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The Celator, Journal of Ancient and Medieval Coinage, Complete| - All Issues, Feb/Mar 1987 - May/June 2012

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For 25 years, The Celator was the world's premier journal for ancient coin collectors. It was founded in 1987 by Wayne G. Sayles who published it with the help of family members until 1999 when it was sold to Kerry K. Wetterstrom. Kerry published it for another 13 years. Vol. 1, was published every two months, it was issued monthly thereafter. It was printed in newspaper format from Vol. 1, No. 1 to Vol. 4, No. 8. Thereafter it was a glossy magazine.
BG20514. The Celator, Journal of Ancient and Medieval Coinage, **** COMPLETE| - ALL VOLUMES ****, from Vol. 1, No. 1 (February, 1987) to Vol. 26, No. 5 (May-June, 2012); the first two newsprint volumes a bit browned, nearly all other volumes pristine, most with mailing covers intact; price includes domestic shipping, international shipping at cost; $1200.00 (€1056.00)


Maximian, 286 - 305, 306 - 308, and 310 A.D..

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The Roman's believed Jupiter granted protection and success to his favorites, who tended to be people in positions of authority similar to his own.
RT91843. Copper post-reform radiate, Hunter V 111 (also 2st officina), RIC VI Alexandria 46b, SRCV IV 13317, Cohen VII 54, gVF, excellent portrait, red copper patina with orange earthen highlighting, spots of slightest corrosion, reverse slightly off center, tiny edge cracks, weight 2.675 g, maximum diameter 20.97 mm, die axis 0o, 2nd officina, Alexandria mint, c. 296 - 297 A.D.; obverse IMP C M A MAXIMIANVS P F AVG, radiate, draped, and cuirassed bust right; reverse CONCORDIA MILITVM (harmony with the soldiers), Maximianus (on left) standing right, short scepter in left hand, Jupiter (on right) standing left, offering Victory on globe with right hand, long scepter vertical behind in left hand, B in center, ALE in exergue; $80.00 (€70.40)


Maxentius, February 307 - 28 October 312 A.D.

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Maxentius assumed power in a rebellion against Severus II, who had removed the tax exemptions enjoyed by residents of the city of Rome. The legend CONSERVATORES VRB SVAE declares Maxentius is the Savior of the City, protecting its customs and privileges.
RT91864. Billon follis, RIC VI Ticinum 95, SRCV IV 14980, Cohen IV 27 28, Hunter V -, aVF, a little rough, edge crack, weight 5.732 g, maximum diameter 24.7 mm, die axis 0o, 1st officina, Ticinum (Pavia, Italy) mint, autumn 307 - spring 308 A.D.; obverse MAXENTIVS P F AVG, laureate, draped and cuirassed bust right; reverse CONSERV VRB SVAE (Guardian of the city traditions), Roma seated facing in ornate hexastyle temple, head left, globe in right hand, long scepter in left hand, pediment empty, knobs for acroteria, PT in exergue; $40.00 (€35.20)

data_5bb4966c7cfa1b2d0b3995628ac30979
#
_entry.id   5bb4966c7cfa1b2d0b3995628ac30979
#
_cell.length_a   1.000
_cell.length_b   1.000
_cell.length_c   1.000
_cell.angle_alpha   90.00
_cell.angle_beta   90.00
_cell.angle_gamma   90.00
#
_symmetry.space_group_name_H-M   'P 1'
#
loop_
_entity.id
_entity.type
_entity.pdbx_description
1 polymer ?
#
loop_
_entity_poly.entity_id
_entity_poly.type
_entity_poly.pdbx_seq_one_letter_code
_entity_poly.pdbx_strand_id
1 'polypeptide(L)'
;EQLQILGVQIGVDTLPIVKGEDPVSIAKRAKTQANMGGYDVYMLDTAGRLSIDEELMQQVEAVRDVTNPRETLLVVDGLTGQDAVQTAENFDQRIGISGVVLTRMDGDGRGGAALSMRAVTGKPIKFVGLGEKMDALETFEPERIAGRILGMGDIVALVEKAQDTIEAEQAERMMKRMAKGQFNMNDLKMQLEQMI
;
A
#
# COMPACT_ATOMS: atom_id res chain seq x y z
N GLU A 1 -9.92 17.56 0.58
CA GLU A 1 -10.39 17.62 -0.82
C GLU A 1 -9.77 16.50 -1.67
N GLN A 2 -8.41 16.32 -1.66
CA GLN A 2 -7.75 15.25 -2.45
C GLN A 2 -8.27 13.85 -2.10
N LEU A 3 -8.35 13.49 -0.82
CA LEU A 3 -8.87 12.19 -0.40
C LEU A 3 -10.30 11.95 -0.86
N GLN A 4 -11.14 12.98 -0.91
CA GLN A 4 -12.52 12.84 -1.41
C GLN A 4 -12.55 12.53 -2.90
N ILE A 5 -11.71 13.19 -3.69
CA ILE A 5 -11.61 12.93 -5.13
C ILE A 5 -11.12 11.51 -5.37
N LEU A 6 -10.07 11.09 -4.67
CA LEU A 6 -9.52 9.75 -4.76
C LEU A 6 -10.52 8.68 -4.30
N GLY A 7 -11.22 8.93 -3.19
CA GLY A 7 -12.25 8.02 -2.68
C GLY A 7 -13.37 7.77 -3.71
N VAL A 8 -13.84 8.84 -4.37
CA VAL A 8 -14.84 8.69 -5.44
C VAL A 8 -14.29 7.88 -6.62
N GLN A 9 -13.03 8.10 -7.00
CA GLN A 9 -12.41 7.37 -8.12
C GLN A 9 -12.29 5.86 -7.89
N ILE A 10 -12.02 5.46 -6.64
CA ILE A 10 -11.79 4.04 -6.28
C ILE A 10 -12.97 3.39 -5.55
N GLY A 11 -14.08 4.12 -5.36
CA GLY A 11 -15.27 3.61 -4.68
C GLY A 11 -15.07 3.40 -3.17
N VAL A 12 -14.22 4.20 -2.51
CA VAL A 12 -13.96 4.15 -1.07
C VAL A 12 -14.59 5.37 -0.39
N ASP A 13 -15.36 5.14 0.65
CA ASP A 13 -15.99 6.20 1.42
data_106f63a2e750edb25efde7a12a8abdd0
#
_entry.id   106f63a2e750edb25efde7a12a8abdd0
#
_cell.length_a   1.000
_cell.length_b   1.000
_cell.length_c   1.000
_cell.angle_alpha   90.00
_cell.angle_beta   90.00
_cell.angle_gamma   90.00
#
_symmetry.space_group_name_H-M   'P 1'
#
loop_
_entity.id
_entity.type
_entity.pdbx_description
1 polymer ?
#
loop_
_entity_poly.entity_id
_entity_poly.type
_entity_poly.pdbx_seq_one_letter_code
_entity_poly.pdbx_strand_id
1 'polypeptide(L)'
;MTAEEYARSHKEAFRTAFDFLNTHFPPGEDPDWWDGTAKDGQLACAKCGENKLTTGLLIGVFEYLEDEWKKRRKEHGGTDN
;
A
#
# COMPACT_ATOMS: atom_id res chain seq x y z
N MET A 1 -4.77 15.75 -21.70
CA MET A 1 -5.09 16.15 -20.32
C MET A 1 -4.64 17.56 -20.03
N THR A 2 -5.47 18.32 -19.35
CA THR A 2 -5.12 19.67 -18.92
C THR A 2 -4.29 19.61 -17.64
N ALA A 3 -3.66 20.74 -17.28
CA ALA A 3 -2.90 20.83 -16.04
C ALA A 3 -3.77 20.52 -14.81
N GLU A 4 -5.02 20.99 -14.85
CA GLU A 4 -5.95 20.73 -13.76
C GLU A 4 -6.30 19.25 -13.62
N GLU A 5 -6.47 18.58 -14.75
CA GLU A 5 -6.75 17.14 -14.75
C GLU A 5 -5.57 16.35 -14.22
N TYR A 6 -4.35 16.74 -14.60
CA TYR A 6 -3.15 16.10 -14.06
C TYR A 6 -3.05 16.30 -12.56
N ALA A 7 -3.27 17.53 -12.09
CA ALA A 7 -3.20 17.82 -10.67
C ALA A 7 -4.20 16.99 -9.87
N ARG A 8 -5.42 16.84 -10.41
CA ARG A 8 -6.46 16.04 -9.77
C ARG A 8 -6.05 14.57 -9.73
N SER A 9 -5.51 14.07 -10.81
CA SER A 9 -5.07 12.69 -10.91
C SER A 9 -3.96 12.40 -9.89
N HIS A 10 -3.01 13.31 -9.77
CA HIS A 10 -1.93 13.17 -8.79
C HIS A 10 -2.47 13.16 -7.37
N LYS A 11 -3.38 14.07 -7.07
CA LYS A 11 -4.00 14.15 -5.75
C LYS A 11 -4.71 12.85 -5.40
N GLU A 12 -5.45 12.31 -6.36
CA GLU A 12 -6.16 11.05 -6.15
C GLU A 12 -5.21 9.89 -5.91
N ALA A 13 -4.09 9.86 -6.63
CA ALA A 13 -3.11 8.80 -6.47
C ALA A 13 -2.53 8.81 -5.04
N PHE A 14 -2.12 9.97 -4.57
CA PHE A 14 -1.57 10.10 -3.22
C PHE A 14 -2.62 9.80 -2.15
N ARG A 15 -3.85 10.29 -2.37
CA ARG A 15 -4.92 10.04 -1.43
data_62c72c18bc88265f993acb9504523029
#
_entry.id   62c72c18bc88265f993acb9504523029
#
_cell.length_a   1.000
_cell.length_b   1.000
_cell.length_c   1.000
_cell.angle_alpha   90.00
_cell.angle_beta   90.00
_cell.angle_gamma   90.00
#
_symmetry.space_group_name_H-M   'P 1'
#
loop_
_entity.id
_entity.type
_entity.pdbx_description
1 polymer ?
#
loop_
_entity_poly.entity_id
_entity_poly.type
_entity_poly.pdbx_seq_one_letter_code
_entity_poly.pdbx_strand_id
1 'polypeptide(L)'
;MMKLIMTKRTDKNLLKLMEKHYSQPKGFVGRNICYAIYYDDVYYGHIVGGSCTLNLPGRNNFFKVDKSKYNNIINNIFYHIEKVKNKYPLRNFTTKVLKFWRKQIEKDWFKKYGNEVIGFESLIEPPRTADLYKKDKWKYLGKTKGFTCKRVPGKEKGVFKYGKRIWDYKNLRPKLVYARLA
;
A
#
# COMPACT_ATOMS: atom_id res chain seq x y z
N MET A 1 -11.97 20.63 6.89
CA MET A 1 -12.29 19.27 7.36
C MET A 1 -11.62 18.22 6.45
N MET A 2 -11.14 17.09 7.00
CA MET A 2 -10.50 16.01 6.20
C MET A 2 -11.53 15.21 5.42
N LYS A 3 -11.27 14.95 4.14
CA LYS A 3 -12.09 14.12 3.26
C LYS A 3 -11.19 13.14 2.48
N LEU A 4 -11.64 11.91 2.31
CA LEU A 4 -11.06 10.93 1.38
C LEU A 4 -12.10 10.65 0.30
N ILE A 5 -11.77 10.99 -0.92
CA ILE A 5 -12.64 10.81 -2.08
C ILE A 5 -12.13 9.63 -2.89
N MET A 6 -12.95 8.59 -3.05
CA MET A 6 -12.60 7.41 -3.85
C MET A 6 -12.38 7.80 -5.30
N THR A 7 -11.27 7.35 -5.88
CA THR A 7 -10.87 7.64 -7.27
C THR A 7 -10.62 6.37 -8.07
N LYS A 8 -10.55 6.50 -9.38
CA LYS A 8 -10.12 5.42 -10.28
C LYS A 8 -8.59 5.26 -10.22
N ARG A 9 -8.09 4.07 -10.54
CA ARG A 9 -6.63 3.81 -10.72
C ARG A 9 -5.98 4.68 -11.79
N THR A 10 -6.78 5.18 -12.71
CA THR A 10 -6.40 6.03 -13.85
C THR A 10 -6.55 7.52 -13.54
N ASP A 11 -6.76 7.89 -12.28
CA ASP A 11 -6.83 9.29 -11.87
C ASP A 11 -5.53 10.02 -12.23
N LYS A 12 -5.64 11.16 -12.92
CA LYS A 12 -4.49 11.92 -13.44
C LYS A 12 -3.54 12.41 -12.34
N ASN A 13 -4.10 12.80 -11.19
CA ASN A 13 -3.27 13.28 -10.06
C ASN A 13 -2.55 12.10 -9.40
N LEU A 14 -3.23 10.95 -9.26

Maximinus II Daia, Late 309 - 30 April 313 A.D.

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"This reverse is modeled after the famous statue of the Spirit of the Roman People in the Roman Forum. It is unclear when this statue was last seen as it is now lost. Although the coins celebrate a wide range of spirits (e.g., Rome, Augustus, the Army, etc.), the basic design comes from the same statue...The act of pouring the libation to the emperor illustrates what the Christians were required to do in order not to be persecuted." -- Roman Bronze Coins From Paganism to Christianity 294-364 A.D. by Victor Failmezger
RT92315. Billon follis, Hunter V 65 (also parallel ties and 2nd officina) RIC VI Alexandria 100a, SRCV IV 14730, Cohen VII 40, Choice EF, golden toned silvering, bold centered strike, flow lines, weight 6.426 g, maximum diameter 23.7 mm, die axis 180o, 2nd officina, Alexandria mint, as caesar, late 308 - 310 A.D.; obverse GAL VAL MAXIMINVS NOB CAES, laureate head right, with parallel ties; reverse GENIO CA-ESARIS (to the guardian spirit of the prince), Genius standing slightly left, head left, kalathos on head, pouring liquor from patera in right hand, cornucopia in left hand, K lower left, B over P right, ALE in exergue; $160.00 (€140.80)


Maximinus II Daia, Late 309 - 30 April 313 A.D.

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"This reverse is modeled after the famous statue of the Spirit of the Roman People in the Roman Forum. It is unclear when this statue was last seen as it is now lost. Although the coins celebrate a wide range of spirits (e.g., Rome, Augustus, the Army, etc.), the basic design comes from the same statue." -- Roman Bronze Coins From Paganism to Christianity 294-364 A.D. by Victor Failmezger
RT92316. Billon follis, RIC IV Alexandria 144b, cf. Cohen VII 3 (IMP C GAL VALER...), Hunter V 122 (K-P vice K-X), SRCV IV -, Choice EF, perfect full-border centering, bold strike with sharp dies, some silvering, flow lines, minor flan flaw obv. right side, weight 7.910 g, maximum diameter 25.1 mm, die axis 180o, 3rd officina, Alexandria mint, c. 311 - 312 A.D.; obverse IMP C GALER VAL MAXIMINVS P F AVG, laureate head right; reverse BONO GENIO PII IMPERATORIS (to the good guardian spirit of the pious Emperor), Genius standing slightly left, head left, kalathos on head, nude but for chlamys over shoulders and left arm, patera in right hand, cornucopia in left, crescent horns up upper left, K lower left, Γ over X right, ALE in exergue; $180.00 (€158.40)


Galerius, 1 March 305 - 5 May 311 A.D.

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Jupiter or Jove, Zeus to the Greeks, was the king of the gods and god of the sky and thunder, and of laws and social order. As the patron deity of ancient Rome, he was the chief god of the Capitoline Triad, with his sister and wife Juno. The father of Mars, he is, therefore, the grandfather of Romulus and Remus, the legendary founders of Rome. Emperors frequently made vows to Jupiter for protection. The Roman's believed as the king of the gods, Jupiter favored emperors and kings, those in positions of authority similar to his own.